Regions enriched in trimethylation of H3K4 located distal to known TSSs are thought to represent unannotated promoter regions (11, 25). The vast majority of the species-specific regions enriched in H3K4me3 in human hepatocytes (28 out of 36) and mouse hepatocytes (22 out of 22) were distal to TSSs (Fig. 1 and fig. S8). These species-specific sites of H3K4me3 enrichment were less likely to have CpG islands (3 out of 36 and 2 out of 22, respectively) and showed somewhat lower enrichment than the conserved regions (fig. S8). Consistent with their association with unannotated TSSs, human-specific regions enriched for trimethylation of H3K4 also showed evidence of transcription in HepG2 (26 out of 36 and 12 out of 22, respectively). In sum, H3K4me3 enrichment was found to be shared in both wild-type mouse and human hepatocytes at the majority of TSSs, yet largely divergent elsewhere.

On the basis of the presence of the trimethylated form of H3K4 in both mouse and human we observed at TSSs, we expected that a human chromosome subject to mouse developmental remodeling would have enrichment of H3K4me3 at similar positions near TSSs. It was unclear, however, whether the mouse transcriptional machinery would successfully recreate the human-specific histone modifications at uncharacterized promoters distal to known TSSs. Observing H3K4me3 enrichment on TcHsChr21 at either the human-unique sites on WtHsChr21 or the mouse-unique sites on WtMmChr16 could suggest what mechanisms direct the location of transcriptional initiation.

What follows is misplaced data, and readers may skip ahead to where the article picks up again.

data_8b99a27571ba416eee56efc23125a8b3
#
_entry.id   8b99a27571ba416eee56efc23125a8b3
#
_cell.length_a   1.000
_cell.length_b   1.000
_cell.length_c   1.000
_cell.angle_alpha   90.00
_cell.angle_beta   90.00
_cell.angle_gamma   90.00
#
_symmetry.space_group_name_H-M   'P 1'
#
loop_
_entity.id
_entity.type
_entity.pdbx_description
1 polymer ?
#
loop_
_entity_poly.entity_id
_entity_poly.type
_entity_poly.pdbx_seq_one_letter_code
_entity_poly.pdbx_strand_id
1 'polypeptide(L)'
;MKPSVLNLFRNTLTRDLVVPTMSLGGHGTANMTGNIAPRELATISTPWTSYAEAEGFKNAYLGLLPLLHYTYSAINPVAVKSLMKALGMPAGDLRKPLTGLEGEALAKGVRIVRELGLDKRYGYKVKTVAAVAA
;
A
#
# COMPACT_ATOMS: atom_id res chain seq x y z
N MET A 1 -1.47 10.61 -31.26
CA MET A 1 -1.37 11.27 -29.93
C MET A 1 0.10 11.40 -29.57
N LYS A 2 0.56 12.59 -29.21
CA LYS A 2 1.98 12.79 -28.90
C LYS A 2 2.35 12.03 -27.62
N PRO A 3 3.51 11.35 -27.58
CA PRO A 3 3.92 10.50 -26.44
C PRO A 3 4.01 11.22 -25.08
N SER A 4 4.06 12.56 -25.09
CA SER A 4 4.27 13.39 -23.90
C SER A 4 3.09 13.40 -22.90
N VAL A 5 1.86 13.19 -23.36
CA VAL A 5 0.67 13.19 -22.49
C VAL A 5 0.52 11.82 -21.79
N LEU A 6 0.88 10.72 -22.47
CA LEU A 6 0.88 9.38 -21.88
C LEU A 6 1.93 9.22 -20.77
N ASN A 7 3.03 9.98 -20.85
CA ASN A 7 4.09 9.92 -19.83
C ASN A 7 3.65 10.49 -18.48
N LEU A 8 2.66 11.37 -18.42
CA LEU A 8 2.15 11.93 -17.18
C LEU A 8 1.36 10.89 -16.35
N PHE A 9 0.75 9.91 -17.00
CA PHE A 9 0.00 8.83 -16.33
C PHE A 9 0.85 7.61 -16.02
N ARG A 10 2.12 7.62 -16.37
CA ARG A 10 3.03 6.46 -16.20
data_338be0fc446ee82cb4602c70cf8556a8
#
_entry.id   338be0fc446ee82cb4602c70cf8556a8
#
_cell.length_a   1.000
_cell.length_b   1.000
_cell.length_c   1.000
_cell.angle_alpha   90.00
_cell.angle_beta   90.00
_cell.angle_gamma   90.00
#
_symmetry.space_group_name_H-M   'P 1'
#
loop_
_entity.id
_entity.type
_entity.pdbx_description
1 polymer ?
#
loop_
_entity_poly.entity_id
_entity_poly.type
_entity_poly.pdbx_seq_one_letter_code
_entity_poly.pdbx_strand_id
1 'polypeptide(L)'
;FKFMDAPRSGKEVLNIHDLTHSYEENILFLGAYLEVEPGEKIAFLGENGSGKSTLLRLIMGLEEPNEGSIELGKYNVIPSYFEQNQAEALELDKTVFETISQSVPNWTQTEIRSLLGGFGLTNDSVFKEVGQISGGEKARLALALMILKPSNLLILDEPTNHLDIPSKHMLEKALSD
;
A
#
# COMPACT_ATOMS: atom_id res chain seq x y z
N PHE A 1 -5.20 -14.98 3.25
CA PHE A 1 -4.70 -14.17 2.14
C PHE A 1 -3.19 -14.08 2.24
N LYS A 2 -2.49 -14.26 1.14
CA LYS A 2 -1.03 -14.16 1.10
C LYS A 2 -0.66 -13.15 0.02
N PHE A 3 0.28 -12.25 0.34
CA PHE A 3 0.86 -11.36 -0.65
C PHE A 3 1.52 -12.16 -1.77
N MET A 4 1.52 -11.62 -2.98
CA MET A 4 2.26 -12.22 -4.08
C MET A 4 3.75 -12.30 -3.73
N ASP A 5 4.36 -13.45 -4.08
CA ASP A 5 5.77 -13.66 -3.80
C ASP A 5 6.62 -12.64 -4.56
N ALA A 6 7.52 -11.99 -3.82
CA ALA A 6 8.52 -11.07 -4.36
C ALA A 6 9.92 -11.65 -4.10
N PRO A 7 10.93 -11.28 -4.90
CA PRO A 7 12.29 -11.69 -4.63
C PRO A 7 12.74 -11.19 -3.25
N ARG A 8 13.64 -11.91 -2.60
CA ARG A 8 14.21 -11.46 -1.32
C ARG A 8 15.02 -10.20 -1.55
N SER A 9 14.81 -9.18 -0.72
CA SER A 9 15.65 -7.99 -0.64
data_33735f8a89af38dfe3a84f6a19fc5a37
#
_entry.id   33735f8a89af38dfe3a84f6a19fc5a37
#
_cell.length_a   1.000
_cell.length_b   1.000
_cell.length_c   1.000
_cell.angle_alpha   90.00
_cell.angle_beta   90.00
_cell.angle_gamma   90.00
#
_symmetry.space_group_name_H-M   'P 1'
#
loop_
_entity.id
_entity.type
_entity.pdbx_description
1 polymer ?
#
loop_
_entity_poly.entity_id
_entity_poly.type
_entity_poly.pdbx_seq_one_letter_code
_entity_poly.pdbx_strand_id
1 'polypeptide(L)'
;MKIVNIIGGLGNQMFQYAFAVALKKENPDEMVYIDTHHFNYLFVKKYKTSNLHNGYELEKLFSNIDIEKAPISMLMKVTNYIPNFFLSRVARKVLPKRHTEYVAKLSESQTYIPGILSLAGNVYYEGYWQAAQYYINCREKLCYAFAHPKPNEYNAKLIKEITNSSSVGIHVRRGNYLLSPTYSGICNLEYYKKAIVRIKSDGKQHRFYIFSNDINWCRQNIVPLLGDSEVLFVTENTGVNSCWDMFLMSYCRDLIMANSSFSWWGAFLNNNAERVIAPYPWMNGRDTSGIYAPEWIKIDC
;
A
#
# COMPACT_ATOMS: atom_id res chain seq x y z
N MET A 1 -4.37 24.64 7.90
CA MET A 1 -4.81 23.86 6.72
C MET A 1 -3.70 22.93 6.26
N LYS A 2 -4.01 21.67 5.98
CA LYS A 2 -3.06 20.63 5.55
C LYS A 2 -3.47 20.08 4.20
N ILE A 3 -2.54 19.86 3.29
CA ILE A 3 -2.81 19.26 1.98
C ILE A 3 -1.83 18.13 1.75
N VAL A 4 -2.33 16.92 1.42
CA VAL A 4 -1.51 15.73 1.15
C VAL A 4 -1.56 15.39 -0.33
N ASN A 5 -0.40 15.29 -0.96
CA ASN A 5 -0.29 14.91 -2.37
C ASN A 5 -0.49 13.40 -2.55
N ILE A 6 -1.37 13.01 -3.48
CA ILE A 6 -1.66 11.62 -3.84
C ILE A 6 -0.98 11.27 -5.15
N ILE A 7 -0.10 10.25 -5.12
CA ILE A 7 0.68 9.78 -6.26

We found that virtually all of the TSSs and about three-quarters of non-TSS H3K4me3-enriched regions on WtHsChr21 were found at the same location on TcHsChr21 (Fig. 2 and fig. S4). We found a minority of cases (7 out of 78) where H3K4me3 enrichment occurred at sites on the TcHsChr21 that aligned with H3K4me3-enriched sites on TcMmChr16, without significant signal in WtHsChr21 (Fig. 2). Although these could be examples where human sequence in a mouse environment is handled in a mouse-specific manner, most are marginally enriched for H3K4me3 (see supporting online text 1). Taken as a whole, close inspection of the patterns of enrichment of H3K4me3 on TcHsChr21 reveals that 85% of H3K4me3-enriched regions found on WtHsChr21 were reproduced on TcHsChr21 (fig. S4); the remarkable extent of this similarity is shown for the liver-expressed gene CLDN14 as a typical example (Fig. 3). Independent ChIP sequencing (ChIP-seq) experiments confirmed 93% (77 out of 82) of the sites of H3K4me3 enrichment on TcHsChr21 and 73% of sites on TcMmChr16 (70 out of 95); the majority of non-confirmed sites on TcMmChr16 (20 out of 25) were mouse-unique, half of which (13 out of 25) were found in the Tiam1 gene (see supporting online text 1 and fig. S9).